Of those 33 championship teams, 32 of them were led by a surefire Hall of Famer. When we say "led", we're talking scoring for the most part, but there are also those point guard dominated teams led by Magic and Isiah to account for. Otherwise, it's been Michael Jordan, Kobe Bryant,Shaquille O'Neal, Larry Bird, Tim Duncan, Dirk Nowitzki,Hakeem Olajuwon, Moses Malone and, now, LeBron James leading -- and scoring -- their teams to titles. The only exception was the 2003-04 Pistons, built around defense and balanced scoring. Some of those guys might end up in Springfield, Mass., but none of them fall into the surefire category.
On average, the scoring distribution for the last 33 champions breaks down like this:
- 23 percent of points from a top scorer. This ranges from a high of Jordan's 29.7 percent for the 1997-98 Bulls down to 17.3 percent for Thomas' 1988-89 Pistons.
- 17 percent from the second "big"
- 13 percent from the third "big"
Just less than 53 percent (52.8) of total team scoring comes from the top three players on typical championship teams. Those numbers are a bit skewed by the scoring dominance of Jordan and Bryant, but we can simplify our definition.
Think of it as the 20/50 rule. If a team gets at least 20 percent of its scoring from one star and 50 percent from its top three scorers, it's following a typical model of a Big 3 championship team. The actual numbers to watch for are more like 19/48, but 20/50 is easier to remember. Last season, just four teams fit the 20/50 mold: the Heat, Thunder, Lakers and Clippers. Those teams, for what it's worth, all advanced to at least the conference semifinals and will wind up being on the short list of favorites for the 2012-13 championship.
Not so fast
However, last season was atypical in terms of scoring distribution. League-wide, teams got just 47.7 percent of their scoring from top-three players, the lowest of the 3-point era. Also, 32.8 percent of points came from scorers outside of teams' top five, putting depth at a premium during the regular season. Part of this might be due to the lockout-compressed schedule of last season, but it's interesting to note in terms of five-year rolling averages, the trend for top-three scoring has declined in each of the past eight seasons.
In fact, the rolling averages show steady downward trends in points from a top scorer, top-two, top-four and top-five. The only group that is taking a bigger share of the scoring load is the "other" category, those outside the top five in scoring. It's hard to say why this is occurring. Teams might have learned to ease off on top players during the regular season. Perhaps those players are missing more games than before. Maybe the league has become more matchup-oriented as advanced data shows the advantages of using various lineup combinations. It might also have something to do with ever-increasing restrictions on defense in the rulebook.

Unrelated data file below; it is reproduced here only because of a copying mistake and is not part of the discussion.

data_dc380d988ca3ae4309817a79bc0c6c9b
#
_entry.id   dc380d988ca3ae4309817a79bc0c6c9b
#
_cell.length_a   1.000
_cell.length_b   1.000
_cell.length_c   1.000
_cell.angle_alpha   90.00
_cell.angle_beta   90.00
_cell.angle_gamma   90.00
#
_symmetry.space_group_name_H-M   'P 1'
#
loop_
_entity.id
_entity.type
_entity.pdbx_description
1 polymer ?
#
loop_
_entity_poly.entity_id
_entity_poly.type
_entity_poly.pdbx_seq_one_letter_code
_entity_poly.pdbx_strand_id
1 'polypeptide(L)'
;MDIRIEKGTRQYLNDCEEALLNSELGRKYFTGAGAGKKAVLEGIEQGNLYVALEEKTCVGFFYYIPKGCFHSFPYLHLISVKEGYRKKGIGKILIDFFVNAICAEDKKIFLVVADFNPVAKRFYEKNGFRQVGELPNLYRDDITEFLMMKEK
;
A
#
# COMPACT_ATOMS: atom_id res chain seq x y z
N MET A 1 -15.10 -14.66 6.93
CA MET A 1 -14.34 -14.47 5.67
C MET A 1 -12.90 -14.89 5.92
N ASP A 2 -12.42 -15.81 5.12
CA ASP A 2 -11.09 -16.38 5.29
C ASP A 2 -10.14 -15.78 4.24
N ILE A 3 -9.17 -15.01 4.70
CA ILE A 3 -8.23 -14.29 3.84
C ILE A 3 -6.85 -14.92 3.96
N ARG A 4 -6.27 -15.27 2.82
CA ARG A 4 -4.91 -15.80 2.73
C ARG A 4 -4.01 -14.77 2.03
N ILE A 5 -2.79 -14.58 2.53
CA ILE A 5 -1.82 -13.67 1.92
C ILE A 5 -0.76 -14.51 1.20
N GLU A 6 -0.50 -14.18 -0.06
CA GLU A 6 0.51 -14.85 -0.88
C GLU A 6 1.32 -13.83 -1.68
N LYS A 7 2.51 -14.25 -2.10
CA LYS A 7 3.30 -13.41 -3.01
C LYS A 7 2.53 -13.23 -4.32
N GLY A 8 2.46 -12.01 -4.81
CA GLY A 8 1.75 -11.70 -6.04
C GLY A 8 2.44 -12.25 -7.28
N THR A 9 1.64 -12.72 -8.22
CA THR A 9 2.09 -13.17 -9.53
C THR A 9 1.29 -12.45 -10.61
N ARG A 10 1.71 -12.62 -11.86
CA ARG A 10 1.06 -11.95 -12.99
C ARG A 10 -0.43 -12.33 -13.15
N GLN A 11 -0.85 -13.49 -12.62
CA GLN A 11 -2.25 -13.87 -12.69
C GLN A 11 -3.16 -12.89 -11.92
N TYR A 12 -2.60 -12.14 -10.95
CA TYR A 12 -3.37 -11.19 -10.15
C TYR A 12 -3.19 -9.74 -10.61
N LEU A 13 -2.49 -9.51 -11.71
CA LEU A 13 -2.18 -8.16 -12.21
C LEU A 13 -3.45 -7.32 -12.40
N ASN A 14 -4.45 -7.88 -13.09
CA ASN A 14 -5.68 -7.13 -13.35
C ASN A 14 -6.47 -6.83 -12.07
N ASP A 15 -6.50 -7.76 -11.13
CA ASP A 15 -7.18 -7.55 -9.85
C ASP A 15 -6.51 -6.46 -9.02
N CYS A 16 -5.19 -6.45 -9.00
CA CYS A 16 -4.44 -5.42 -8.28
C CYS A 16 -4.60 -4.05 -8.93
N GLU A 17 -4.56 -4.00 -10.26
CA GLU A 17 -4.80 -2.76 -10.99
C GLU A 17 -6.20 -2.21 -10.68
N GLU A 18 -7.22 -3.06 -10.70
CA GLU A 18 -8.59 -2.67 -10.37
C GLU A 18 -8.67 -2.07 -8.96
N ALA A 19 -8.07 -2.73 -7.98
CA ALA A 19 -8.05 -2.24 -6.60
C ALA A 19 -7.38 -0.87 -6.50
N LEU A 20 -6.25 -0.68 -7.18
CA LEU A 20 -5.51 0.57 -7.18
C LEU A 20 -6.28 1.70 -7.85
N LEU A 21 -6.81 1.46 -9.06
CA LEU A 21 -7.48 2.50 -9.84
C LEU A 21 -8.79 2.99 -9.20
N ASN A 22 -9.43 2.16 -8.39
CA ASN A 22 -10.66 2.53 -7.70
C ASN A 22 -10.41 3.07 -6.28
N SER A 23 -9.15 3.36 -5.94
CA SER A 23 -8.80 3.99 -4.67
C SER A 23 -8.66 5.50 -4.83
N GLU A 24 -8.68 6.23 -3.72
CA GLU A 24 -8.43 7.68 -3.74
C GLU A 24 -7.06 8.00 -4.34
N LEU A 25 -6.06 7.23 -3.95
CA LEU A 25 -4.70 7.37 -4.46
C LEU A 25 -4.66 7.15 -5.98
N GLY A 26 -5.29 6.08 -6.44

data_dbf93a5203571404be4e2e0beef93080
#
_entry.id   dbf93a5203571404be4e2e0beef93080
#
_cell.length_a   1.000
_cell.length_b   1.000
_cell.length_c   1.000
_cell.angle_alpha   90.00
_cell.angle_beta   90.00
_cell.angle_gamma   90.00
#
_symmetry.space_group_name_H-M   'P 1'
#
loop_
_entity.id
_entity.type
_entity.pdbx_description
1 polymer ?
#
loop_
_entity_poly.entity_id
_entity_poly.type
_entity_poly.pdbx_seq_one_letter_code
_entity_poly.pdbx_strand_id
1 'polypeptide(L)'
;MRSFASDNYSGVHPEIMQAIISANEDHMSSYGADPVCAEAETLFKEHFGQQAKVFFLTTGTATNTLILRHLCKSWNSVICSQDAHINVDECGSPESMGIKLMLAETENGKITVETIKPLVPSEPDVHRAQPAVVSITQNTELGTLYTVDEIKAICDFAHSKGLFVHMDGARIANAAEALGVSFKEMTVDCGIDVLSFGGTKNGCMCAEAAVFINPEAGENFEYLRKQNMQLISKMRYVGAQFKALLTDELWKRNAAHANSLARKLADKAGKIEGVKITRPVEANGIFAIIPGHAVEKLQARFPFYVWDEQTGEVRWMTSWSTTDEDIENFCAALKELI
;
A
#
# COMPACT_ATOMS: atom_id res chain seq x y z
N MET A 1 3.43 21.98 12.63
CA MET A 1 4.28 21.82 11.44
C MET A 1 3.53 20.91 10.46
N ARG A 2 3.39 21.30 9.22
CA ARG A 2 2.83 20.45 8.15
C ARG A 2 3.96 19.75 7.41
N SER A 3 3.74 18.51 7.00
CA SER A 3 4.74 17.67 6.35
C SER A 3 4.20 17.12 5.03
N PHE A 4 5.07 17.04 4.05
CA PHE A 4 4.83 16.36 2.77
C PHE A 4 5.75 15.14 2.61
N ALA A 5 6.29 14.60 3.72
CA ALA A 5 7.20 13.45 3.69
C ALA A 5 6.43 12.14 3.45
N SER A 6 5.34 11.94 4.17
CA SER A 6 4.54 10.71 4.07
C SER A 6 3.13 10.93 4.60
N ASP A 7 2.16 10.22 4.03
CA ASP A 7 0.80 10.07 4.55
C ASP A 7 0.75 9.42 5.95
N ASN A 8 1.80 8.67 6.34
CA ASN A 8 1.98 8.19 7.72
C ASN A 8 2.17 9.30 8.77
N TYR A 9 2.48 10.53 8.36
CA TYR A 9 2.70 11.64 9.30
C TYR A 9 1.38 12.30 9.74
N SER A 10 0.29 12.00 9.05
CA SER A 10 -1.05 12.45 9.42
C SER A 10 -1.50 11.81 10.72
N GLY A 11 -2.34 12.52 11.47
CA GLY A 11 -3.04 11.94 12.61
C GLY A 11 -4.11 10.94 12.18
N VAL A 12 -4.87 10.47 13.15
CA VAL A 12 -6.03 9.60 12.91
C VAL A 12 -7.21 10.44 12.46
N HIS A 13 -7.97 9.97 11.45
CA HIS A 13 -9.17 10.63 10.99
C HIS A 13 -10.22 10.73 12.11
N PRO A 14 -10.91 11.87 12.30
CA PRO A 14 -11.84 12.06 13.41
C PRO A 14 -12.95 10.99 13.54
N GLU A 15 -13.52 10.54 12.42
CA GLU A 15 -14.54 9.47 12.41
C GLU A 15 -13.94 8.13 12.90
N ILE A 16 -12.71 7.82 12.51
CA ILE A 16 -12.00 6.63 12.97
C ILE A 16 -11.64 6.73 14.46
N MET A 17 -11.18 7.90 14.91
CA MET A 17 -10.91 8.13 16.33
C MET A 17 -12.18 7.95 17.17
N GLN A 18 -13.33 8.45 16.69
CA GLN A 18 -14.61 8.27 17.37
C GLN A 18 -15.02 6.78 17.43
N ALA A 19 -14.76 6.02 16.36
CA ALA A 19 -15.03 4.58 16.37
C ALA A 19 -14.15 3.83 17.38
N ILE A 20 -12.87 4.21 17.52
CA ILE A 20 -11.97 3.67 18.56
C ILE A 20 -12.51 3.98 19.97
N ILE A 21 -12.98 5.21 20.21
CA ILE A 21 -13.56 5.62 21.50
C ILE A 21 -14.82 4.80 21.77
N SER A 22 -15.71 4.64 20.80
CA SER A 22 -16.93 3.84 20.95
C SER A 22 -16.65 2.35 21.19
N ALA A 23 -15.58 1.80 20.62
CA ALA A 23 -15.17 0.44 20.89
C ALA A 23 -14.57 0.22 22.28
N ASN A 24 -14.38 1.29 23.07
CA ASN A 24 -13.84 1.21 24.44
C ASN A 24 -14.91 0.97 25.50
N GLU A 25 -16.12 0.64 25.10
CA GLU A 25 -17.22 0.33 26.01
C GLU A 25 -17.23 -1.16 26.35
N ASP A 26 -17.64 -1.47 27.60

While the league trend seems to be toward a wider distribution of scoring, the trend might be bucked by the success of the Heat and Thunder. The notion that championship teams have a foundation of bedrock scorers who can carry them through any playoff matchup problems is stronger than ever.
This is going to remain the case until a truly balanced team breaks through and wins a championship or two. Last season, the Spurs looked like they were going to be that team, getting just 38 percent of its points from its top three players. San Antonio has always been a Big 3 team in construction, but its regular season point distribution doesn't always reflect that because of Gregg Popovich's preference for managing the minutes of his star players. Still, last year's Spurs were a balanced team, as were the Bulls (42 percent top-three scoring) and the Pacers (44 percent).
The 2010-11 Dallas Mavericks were one of the more balanced teams in recent history, too, but Nowitzki scored 20.5 percent of Dallas' points that season, and the top three of Nowitzki, Jason Terry and Shawn Marion kicked in 48.3 percent of Dallas' scoring. The Mavs fit in pretty well with the 20/50 rubric of our Big 3 definition.
In many ways, the method by which the Spurs, Bulls and Pacers are built is the great populous hope for those who fear a Big 3 era. Again, there are only so many All-Star caliber players in the league at any given time, and if those players get the idea that the only way to get a title is to form a power trio, then the league runs the risk of seeing its upper-echelon talent concentrated on a handful of teams. If San Antonio or Chicago or Indiana or someone else of that ilk can vanquish the Heat, Thunder or L.A. teams, then perhaps that notion will be laid to rest.
If not, the Big 3 era might really be upon us.
A version of this article originally appeared at ESPN Insider .
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Bradford Doolittle is an author of Basketball Prospectus.